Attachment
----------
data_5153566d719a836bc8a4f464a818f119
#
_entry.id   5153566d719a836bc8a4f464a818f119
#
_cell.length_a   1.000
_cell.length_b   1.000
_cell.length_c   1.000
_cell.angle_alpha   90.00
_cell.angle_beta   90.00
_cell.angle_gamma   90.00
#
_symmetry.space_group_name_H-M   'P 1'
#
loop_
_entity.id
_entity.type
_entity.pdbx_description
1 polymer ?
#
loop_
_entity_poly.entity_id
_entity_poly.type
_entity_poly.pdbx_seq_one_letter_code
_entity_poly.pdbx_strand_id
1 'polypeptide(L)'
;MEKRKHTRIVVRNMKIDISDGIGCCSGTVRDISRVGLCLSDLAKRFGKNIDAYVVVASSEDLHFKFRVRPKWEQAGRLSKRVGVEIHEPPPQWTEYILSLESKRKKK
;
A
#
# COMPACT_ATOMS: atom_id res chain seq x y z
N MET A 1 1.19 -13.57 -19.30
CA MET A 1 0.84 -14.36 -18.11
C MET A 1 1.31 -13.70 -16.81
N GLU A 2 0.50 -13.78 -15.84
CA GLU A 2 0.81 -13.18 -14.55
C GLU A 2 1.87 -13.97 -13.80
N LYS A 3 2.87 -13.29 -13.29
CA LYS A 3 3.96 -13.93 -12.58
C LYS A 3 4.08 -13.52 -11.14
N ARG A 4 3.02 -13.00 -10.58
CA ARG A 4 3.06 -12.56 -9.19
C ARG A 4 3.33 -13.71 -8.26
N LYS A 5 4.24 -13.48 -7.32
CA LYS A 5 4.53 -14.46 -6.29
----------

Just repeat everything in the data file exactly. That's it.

data_5153566d719a836bc8a4f464a818f119
#
_entry.id   5153566d719a836bc8a4f464a818f119
#
_cell.length_a   1.000
_cell.length_b   1.000
_cell.length_c   1.000
_cell.angle_alpha   90.00
_cell.angle_beta   90.00
_cell.angle_gamma   90.00
#
_symmetry.space_group_name_H-M   'P 1'
#
loop_
_entity.id
_entity.type
_entity.pdbx_description
1 polymer ?
#
loop_
_entity_poly.entity_id
_entity_poly.type
_entity_poly.pdbx_seq_one_letter_code
_entity_poly.pdbx_strand_id
1 'polypeptide(L)'
;MEKRKHTRIVVRNMKIDISDGIGCCSGTVRDISRVGLCLSDLAKRFGKNIDAYVVVASSEDLHFKFRVRPKWEQAGRLSKRVGVEIHEPPPQWTEYILSLESKRKKK
;
A
#
# COMPACT_ATOMS: atom_id res chain seq x y z
N MET A 1 1.19 -13.57 -19.30
CA MET A 1 0.84 -14.36 -18.11
C MET A 1 1.31 -13.70 -16.81
N GLU A 2 0.50 -13.78 -15.84
CA GLU A 2 0.81 -13.18 -14.55
C GLU A 2 1.87 -13.97 -13.80
N LYS A 3 2.87 -13.29 -13.29
CA LYS A 3 3.96 -13.93 -12.58
C LYS A 3 4.08 -13.52 -11.14
N ARG A 4 3.02 -13.00 -10.58
CA ARG A 4 3.06 -12.56 -9.19
C ARG A 4 3.33 -13.71 -8.26
N LYS A 5 4.24 -13.48 -7.32
CA LYS A 5 4.53 -14.46 -6.29